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Hepatic hydatid infection

Hepatic hydatid disease is a parasitic zoonosis caused by the Echinococcus tape worm. (see Hydatid disease for a general discussion). In the liver, two agents are recognised as causing disease in the human:

  • Echinococcus granulosus
  • Echinococcus alveolaris

Echinococcus granulosus

E. granulosus is endemic in North America and Australia, and is commonly seen in the liver. It typically forms spherical, fibrous rimmed cyst with little if any surrounding host reaction. Classically it has a large parent cyst within which numerous peripheral daughter cysts are present. Satellite daughter cysts (outside the parent cyst) are seen frequently (~16% cases).

Radiographic features
Plain film

May show a curvilinear or ring calcific shadow overlying the liver due to calcification of the pericyst.

Ultrasound

Appearences can vary. May show a double echogenic shadow due to the pericyst. The stafe of the cyst may be classified on ultrasound - see - World Health Organization 2001 classification of hepatic hydatid cysts.

CT

Fluid density cyst, with frequent peripheral focal areas of calcification. Septation and daughter cysts may be visualised. Fluid is of variable density depending on the amount of proteinacous debris. May also show hyperdense internal septa representing a spoke wheel pattern within a cyst.

MRI
  • T1 - mixed low signal (depending on the amount of proteinacous cellular debris)
  • T1 C+ (Gd) - the walls and septae enhance
  • T2 - mixed high signal (depending on the amount of proteinacous cellular debris), septae and daughter cysts are well visualised (especially on single shot T2 sequences)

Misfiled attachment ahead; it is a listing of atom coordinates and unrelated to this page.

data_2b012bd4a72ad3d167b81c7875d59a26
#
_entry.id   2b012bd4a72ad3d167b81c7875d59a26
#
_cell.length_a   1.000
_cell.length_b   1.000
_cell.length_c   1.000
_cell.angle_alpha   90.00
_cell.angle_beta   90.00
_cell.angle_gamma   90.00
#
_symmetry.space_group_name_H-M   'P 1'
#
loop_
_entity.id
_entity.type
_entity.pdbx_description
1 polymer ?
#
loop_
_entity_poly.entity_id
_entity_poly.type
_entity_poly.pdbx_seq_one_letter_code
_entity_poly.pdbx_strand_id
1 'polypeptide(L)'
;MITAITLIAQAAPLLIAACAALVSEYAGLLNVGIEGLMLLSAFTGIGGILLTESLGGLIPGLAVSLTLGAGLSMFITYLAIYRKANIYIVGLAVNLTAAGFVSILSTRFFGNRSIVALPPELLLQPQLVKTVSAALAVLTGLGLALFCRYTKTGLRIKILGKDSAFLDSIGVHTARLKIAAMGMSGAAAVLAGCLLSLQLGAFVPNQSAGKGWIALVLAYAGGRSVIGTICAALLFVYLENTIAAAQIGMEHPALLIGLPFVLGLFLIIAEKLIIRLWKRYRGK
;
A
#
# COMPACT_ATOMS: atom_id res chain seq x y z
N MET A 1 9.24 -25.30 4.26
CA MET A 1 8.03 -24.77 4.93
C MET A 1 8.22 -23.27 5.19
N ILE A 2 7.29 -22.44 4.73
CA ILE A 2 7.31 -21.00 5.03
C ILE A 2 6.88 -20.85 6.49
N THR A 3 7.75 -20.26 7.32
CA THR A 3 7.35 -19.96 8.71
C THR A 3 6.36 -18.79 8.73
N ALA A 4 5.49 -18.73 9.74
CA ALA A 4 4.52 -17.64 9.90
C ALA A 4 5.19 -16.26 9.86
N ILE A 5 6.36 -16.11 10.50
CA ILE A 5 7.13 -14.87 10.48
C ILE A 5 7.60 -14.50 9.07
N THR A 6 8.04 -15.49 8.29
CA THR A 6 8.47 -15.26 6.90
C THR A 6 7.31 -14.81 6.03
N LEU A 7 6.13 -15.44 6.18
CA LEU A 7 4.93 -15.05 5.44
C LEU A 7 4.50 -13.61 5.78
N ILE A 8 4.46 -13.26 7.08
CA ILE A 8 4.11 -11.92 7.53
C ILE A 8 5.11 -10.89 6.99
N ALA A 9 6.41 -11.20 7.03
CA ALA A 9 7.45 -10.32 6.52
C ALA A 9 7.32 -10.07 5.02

Complications
Rupture
  • into biliary tree
  • to peritoneal space (if exophytic)
  • into blood stream

Hepatic alveolar echinococcosis (HAE)

Hepatic alveolar echinococcosis (HAE) (sometimes referred to as E. alveolaris - although this is not the species name) is a rare cause of hepatic hydatid disease caused by Echinococcus multilocularis. It mimics a slow-growing tumour, as in contrast to E. granulosus it does not form a well defined encapsulated mass, but rather infiltrates the liver and its surrounding structures, especially at the porta hepatis (hepatic veins, inferior vena cava (IVC), and the biliary tree).

Its definitive host (adult parasite) is the Red Fox (Vulpes vulpes), (sometimes cats and dogs as well) with humans as the accidental intermediate host. It is widely distributed throughout the northern hemisphere.

Radiographic features

It usually presents as a large  ~10 cm) multiloculated / confluent necrotic mass without a fibrous capsule. It has irregular margins with nodular components, but does not demonstrate central enhancment. Up to 38% of cases have peripheral liver reactive enhancement.

Differential diagnosis of HAE

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